Island Nations Top African Governance Index; Somalia Ranks Last
A newly-released list that ranks the effectiveness of governments in sub-Saharan Africa shows small island nations such as Mauritius, the Seychelles and Cape Verde at the top, and conflict-ridden countries such as Sudan, the Democratic Republic of Congo and Somalia at the bottom. The rankings were released in Addis Ababa.
The rankings indicate two thirds of African governments are getting better year-by-year. Liberia is perhaps making the biggest strides toward good governance.
On the other end of the scale, a few countries, particularly those where wars are being waged,are failing. Somalia, ungovernable for more than a decade, ranked last of the 48 countries surveyed.
Those are the findings of the, an annual ranking of sub-Saharan African nations according to quality of governance. They are based on data for 2006, compiled and analyzed by experts from the Kennedy School of Government at Harvard University.
The Index is the idea of Sudanese businessman Mo Ibrahim, who made a fortune bringing mobile-phone technology to much of Africa during the past decade. He is now devoting his time and a substantial portion of his fortune to addressing what many consider Africa's biggest failing, bad governance.
Ibrahim unveiled his second annual index at a news conference in Addis Ababa. He was joined by several board members of the Mo Ibrahim Foundation. Among them were Mary Robinson, the former president of Ireland and U.N. Human Rights chief, as well as Salim Ahmed Salim, the former head of the Organization of African Unity and former prime minister of Tanzania.
One of the most disturbing findings is that the quality of governance deteriorated between 2005 and 2006 in the Horn of Africa and the surrounding region, including Sudan. Salim Salim says regional conflicts are undermining all progress.
"You talk about conflicts. You talk of Somalia. You talk of the situation right now in Somalia which affects Ethiopia," he said. "You talk of the Ethiopia-Eritrea situation. You talk of Sudan, [this all] is involved in deterioration of the situation in Sudan, so the number-one problem that has affected this region has been the issue of conflict."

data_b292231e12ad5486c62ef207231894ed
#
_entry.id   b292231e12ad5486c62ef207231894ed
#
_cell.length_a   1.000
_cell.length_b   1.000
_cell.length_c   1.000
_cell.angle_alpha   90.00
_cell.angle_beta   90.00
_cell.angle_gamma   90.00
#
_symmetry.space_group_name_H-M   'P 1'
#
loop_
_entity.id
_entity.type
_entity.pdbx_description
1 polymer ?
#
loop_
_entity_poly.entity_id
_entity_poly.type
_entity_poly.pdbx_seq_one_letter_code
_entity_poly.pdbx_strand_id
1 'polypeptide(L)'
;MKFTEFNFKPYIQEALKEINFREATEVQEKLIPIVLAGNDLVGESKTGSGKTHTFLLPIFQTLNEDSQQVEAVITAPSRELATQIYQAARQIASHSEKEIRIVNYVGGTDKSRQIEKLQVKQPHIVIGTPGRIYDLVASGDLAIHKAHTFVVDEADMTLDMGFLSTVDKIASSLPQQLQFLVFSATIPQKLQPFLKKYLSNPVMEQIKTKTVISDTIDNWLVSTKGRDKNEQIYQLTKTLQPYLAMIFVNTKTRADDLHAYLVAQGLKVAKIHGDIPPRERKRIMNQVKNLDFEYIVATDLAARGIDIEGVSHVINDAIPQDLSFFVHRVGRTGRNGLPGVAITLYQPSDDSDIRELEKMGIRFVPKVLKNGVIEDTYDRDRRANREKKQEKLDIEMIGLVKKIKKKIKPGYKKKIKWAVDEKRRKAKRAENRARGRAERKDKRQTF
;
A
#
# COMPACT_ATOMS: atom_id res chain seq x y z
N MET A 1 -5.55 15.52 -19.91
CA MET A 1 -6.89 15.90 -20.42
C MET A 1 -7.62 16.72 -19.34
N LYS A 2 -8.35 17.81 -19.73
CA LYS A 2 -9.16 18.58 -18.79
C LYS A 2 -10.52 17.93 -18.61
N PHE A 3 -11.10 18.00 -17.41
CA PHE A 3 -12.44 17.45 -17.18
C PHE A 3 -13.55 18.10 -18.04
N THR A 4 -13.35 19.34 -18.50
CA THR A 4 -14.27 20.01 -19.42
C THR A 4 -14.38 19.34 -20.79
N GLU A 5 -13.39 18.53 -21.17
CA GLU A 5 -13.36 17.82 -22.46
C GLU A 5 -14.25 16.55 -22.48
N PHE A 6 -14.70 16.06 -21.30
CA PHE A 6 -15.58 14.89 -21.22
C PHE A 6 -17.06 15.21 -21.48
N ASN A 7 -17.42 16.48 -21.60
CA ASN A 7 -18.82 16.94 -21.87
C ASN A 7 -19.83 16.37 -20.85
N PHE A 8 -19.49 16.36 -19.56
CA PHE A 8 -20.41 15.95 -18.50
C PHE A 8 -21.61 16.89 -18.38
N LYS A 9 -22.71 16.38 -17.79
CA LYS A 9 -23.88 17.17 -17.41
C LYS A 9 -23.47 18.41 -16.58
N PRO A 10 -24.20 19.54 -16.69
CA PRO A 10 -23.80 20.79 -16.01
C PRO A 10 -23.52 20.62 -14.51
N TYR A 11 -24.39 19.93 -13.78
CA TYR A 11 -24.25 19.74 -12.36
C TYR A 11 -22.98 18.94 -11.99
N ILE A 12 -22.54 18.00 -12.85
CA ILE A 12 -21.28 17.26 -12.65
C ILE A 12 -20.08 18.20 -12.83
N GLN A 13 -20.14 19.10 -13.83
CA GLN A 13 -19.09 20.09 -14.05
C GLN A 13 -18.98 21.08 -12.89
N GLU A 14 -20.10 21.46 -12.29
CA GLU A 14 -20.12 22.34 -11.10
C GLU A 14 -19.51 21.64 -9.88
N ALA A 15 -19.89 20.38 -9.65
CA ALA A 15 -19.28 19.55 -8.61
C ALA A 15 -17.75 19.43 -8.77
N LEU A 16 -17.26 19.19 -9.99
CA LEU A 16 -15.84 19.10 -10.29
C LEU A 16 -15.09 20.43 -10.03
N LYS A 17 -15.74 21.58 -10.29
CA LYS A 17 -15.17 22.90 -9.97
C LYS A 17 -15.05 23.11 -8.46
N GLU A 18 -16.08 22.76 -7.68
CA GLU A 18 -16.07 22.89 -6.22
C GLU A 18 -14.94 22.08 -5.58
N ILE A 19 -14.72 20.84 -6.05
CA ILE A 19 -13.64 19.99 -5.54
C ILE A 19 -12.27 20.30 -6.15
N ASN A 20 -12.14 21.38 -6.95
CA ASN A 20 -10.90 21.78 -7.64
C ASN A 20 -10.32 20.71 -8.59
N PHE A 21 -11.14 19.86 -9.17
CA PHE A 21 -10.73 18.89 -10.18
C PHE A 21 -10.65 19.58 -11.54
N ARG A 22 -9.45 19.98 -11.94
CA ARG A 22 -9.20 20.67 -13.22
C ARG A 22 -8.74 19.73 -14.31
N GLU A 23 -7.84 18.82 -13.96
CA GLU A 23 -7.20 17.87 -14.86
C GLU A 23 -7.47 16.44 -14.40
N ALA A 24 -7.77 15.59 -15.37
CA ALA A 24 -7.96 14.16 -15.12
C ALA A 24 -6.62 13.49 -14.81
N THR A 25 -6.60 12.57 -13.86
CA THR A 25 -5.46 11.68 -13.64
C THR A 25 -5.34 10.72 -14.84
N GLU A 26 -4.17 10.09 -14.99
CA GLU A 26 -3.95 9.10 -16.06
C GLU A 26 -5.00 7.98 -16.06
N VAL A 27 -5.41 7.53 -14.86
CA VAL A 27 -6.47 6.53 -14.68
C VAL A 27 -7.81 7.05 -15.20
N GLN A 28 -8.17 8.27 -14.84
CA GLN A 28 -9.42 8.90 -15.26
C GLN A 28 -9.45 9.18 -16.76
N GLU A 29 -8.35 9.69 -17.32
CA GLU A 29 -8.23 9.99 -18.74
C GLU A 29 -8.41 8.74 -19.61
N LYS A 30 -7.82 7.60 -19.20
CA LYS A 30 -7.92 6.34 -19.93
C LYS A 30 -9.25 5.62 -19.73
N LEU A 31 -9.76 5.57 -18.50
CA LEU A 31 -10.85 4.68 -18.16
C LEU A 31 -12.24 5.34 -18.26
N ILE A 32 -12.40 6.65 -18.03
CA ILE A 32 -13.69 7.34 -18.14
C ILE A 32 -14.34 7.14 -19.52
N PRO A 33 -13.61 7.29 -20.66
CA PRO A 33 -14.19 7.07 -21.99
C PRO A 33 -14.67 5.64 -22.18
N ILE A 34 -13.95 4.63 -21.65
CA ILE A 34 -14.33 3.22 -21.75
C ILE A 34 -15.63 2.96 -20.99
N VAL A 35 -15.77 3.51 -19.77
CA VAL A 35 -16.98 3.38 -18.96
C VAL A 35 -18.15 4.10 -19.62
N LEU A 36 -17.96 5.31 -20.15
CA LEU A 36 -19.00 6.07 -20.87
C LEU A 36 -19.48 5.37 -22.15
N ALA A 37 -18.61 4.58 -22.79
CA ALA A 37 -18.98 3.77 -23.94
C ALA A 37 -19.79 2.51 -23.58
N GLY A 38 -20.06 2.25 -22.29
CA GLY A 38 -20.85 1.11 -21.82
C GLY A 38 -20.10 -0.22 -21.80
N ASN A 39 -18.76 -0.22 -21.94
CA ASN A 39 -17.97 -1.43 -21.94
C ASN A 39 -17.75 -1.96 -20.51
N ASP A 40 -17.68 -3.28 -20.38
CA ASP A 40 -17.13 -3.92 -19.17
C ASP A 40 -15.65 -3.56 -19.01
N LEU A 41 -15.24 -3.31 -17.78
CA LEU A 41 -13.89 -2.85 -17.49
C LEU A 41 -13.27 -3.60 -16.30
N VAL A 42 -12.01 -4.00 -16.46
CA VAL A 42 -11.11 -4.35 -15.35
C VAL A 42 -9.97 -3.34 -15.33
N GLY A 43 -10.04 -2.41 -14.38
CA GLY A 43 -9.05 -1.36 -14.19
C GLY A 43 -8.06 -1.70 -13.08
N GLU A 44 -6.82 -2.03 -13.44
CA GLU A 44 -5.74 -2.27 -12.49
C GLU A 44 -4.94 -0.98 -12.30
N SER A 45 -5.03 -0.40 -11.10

Ibrahim admits the Governance Index is not perfect for two important reasons. First, the data is often provided by the rated governments themselves, and he says governments lie. Second, the picture is already dated, since the most recent data is from 2006, the last year for which statistics are available.
But he says the index is a valuable tool, giving governments an assessment of the quality of services provided to their citizens. He says when he began looking at ways of re-investing the millions he made from his African company Celltel, he recognized good governance as the top priority.
"We could have given this money to the people in the camps in Darfur, to the vaccine for AIDS," Ibrahim said. "These are all pain killers, what we need is to define the root for conflict. Why Darfur happened. Why Somalia happened. Why DRC happened. What we need is to deal with the root of the disease, not to give aspirins. That is why I decided to give the money to this foundation."
This year's index ranked Mauritius as the best governed sub-Saharan African nation for the second year. Next came Seychelles, Cape Verde, Botswana and South Africa, in that order. Liberia showed the most progress, jumping more than 10 points on the index, to move up to 38th place among the 48 countries surveyed.
After Somalia, Africa's worst governed countries are the Democratic Republic of Congo, Chad, Sudan, Angola and the Central African Republic.
Zimbabwe ranked 33rd among African nations in 2006, though analysts say recent developments will push it further down in future surveys.
The index measures governance based on five criteria: safety and security; rule of law; transparency and corruption; participation and human rights; economic opportunity and human development.